The postcode for our Brayford dig tomorrow is EX32 7QQ. You are looking for Fernham Farm. The farm sign is clearly visible, do NOT turn into Long Farm or any other farm Along the lane. We have fields that are heading towards the Tumulus shown in the map. Have a safe journey, see you all any time from 07:30. Digging starts at 08:30. Please note only cold drinks/choc bars etc available so please bring flasks if you want coffee and sandwiches.
Will everyone who has registered on this event please ensure they attend. If you cannot attend, please inform us on here or on Facebook. If you do not let us know and do not turn up on the dig, you will be removed from Lets Go Digging. We will be checking people in on Sunday to bring an end to this situation where people are registering and then just not attending. Thank you.
Please note: We expect all finds to be shown for photographing, all items considered treasure for the finder to provide identification and a contact number. Whilst it is not our responsibility to report items of treasure found on our digs, we will advise the finder to do so and expect confirmation it has been done. And find of this nature not reported will entail the finders details being passed to the relevant authority.
This event will take place in Brayford, 20 minutes from Barnstaple, which is recognised as possibly the oldest borough in the United Kingdom. It is a former river-port, located at the lowest crossing-point of the River Taw, flowing into the Bristol Channel. From the 14th century, it was licensed to export wool, since the merchants claimed that the town had been declared a free borough in Saxon times. This brought great wealth to Barnstaple, whose town centre still preserves a medieval layout and character
Tumuli across the fields from where we will be detecting!
Interestingly, in days long gone the River Bray (which flows was forded at a small settlement and thus the village name was formed as Bray-Ford, and is still pronounced that way to this day. The ford became a part of a well-established pack horse route and drover’s trail from Porlock to Barnstaple. By the mid 17th century, Brayford was on the most important highway across Exmoor, from Dunster via Exford, Simonsbath and Kensford Cross (Kinsford Gate) to Barnstaple. The ford was replaced by a bridge, widened in the 1920s, and now thousands of visitors pass over this on their way to enjoy the sights of Exmoor.
The Parish was created as a result of the 1974 boundary changes. The then two parishes of Charles and High Bray were joined to become the new Parish of Brayford. In 1850, the combined population of the two parishes was 676. By 2000 it had fallen to 419.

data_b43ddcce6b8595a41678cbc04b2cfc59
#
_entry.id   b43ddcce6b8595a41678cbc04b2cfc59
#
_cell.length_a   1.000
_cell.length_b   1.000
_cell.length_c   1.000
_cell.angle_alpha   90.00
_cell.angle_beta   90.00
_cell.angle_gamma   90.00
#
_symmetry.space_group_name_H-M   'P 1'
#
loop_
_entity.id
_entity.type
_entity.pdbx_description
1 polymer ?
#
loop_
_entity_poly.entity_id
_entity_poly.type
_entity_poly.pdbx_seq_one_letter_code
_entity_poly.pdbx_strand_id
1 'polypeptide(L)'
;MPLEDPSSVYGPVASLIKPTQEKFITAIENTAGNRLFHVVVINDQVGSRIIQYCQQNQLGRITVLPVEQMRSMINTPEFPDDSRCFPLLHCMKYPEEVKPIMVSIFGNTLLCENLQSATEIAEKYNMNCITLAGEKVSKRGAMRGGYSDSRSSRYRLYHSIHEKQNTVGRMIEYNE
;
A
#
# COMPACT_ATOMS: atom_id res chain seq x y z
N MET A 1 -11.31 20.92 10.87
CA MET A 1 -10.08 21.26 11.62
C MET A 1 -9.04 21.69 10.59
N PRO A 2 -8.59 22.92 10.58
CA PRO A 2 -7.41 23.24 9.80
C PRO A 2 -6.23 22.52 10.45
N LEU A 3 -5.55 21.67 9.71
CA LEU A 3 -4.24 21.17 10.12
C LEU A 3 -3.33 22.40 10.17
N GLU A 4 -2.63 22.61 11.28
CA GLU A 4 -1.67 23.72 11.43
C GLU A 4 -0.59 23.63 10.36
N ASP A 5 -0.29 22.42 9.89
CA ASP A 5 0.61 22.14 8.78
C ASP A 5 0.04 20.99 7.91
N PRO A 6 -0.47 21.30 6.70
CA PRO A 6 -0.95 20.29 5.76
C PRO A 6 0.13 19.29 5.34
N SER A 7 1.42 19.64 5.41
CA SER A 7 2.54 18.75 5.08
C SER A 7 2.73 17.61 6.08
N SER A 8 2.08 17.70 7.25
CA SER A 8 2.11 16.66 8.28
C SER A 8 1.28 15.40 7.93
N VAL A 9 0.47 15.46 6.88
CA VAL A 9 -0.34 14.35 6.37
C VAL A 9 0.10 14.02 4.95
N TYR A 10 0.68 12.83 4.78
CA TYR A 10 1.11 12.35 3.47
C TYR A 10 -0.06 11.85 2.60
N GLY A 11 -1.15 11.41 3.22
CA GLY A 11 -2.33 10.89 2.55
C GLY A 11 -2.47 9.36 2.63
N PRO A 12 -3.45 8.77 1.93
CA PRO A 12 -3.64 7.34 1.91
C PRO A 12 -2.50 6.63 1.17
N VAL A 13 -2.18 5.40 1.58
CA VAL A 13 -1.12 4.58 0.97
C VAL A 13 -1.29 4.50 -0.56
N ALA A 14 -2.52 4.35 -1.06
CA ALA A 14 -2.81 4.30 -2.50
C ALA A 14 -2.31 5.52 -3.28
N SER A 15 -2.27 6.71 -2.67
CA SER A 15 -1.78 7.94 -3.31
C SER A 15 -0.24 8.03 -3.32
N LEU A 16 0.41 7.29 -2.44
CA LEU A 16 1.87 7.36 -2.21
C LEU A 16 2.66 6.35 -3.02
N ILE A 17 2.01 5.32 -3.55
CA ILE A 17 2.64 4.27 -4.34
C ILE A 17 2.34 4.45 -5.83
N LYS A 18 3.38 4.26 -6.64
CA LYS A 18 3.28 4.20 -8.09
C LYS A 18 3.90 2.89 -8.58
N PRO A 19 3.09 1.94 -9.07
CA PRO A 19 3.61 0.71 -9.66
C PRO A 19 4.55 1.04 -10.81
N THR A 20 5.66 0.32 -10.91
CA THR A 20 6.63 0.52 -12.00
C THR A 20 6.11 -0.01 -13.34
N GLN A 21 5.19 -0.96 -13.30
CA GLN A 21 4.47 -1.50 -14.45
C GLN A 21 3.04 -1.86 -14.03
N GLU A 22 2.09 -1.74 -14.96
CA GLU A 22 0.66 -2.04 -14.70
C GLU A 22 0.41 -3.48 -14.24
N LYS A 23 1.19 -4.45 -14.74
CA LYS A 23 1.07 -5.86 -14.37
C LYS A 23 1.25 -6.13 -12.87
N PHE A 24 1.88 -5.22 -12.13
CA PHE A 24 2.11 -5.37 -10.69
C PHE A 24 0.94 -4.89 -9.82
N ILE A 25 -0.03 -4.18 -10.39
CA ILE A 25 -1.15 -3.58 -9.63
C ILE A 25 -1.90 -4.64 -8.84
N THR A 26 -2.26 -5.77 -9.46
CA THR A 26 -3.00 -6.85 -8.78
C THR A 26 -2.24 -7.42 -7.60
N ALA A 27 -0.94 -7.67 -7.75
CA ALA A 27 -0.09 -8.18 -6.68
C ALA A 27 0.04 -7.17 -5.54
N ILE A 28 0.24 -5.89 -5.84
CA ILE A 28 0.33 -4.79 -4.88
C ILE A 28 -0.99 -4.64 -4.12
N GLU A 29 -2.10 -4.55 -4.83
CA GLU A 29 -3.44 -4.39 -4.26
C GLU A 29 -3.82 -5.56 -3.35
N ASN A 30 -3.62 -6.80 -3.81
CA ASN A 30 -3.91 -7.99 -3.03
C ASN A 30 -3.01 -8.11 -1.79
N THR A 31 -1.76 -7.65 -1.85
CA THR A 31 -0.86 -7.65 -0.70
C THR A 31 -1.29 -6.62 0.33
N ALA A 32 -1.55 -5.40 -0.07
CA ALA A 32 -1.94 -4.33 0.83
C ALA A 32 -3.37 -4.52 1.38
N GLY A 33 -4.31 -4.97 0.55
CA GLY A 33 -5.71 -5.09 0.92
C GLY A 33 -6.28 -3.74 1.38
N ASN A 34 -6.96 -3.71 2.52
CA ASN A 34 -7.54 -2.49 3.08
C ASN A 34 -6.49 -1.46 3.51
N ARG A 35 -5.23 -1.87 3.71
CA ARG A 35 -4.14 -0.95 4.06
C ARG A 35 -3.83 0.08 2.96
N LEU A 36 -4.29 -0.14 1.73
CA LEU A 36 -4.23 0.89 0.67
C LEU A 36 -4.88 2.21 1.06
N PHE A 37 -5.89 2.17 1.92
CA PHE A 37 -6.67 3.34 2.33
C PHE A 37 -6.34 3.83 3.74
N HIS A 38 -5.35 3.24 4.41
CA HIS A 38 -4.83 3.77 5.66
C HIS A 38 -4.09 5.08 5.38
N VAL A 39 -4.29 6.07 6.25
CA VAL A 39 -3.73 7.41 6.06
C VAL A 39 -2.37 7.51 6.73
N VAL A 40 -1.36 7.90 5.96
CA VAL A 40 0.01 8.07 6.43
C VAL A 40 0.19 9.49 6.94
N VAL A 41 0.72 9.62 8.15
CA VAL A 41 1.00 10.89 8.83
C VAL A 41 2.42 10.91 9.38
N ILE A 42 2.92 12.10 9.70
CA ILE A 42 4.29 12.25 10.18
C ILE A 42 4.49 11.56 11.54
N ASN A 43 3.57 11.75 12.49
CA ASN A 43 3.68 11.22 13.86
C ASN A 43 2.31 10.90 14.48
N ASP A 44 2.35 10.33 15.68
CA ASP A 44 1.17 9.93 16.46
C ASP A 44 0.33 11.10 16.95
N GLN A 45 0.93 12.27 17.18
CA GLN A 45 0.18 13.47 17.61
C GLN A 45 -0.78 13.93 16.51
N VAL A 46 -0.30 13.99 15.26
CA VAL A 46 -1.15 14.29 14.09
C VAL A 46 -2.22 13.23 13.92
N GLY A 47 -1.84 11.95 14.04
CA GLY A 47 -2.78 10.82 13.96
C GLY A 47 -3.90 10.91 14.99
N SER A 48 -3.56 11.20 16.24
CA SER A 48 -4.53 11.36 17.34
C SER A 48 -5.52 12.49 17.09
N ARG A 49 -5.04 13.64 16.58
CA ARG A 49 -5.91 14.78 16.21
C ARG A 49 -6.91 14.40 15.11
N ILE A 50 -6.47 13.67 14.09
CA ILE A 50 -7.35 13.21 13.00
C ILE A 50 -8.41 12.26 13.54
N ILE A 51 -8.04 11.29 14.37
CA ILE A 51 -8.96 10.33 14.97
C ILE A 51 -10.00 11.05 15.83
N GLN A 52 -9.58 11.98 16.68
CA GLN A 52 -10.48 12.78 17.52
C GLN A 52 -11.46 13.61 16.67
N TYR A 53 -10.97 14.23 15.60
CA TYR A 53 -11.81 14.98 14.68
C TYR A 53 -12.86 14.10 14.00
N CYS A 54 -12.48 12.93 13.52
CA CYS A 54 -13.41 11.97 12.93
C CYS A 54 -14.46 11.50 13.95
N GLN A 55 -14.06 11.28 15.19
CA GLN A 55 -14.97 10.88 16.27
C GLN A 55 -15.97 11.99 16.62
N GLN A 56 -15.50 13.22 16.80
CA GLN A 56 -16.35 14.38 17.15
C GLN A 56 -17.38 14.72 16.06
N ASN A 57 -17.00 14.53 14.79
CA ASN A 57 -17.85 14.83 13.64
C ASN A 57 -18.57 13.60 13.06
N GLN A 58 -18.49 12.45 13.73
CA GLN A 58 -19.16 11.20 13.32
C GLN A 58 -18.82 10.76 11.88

The Parish has three active churches, including two Church of England at High Bray and Charles. At High Bray, All Saints Church (in the Diocese of Exeter) was established by the Normans and completed by the Victorians. The Church of St John the Baptist at Charles, restored in 1891, was built to replace the old chapel, dedicated to St Petrock in 1424, and later converted to become the rectory. In the village of Brayford there is a Methodist Church, the present building dating from 1927. The Baptist Chapel, built in 1820 and the oldest in North Devon, is now sadly closed.
Bray is derived either from the Old English word breg meaning brow, in this case brow of a hill, or from the Welsh and Cornish word bre meaning hill. The river was named after the settlement. There are recorded references in the 10thcentury to “Braeg”, in the 12th century to “Brai”, and in the 13th century to “Hautebray”. The name “Hegebregh” has also been recorded. There are 16thcentury references to “Brayforde” and “Braiford”.
Charles is thought to derive from the Old Cornish words carn lies (or lis, or les) meaning a rocky court or palace. This evolved to Carmes, Charnes and Charles – there are references to all 3 names in the 13th century. There is now no trace of a Celtic palace.
The nearby Hamlet Charles has close associations with the Blackmore family. The first Blackmore to live at Charles was John, born in 1764, who later served as curate at High Bray. His second son Richard became Rector of Charles and was the Uncle of R D Blackmore who stayed at The Old Rectory as a child and later wrote parts of his immortal book Lorna Doone there. There is a memorial window in Charles Church installed to celebrate the centenary of R D Blackmore in 1925.
Sir Walter Scott visited a farmhouse in the Parish and made reference to it in Kenilworth – “The ancient seat of Lidcote Hall”.
Iron Smelting and the Romans
A long-term archaeological dig at Sherracombe Ford has identified a large iron smelting site that would have been capable of producing far more metal than was needed locally. Other smelting sites have been located at Mill Lane and Bray Vale, which suggests that Brayford was a major iron producing area 2000 years ago, and could have supplied markets throughout the Roman Empire.
This event will commence at 08:30, arrivals after 7am.
Please register below and ensure you have your NCMD/FID cards for inspection on arrival.
Barnstaple Dig July 2nd
Registration opens at 20-04-2017 11:39
Registration closes at 01-07-2017 23:00
Max Participants: 100
Registration is currently closed.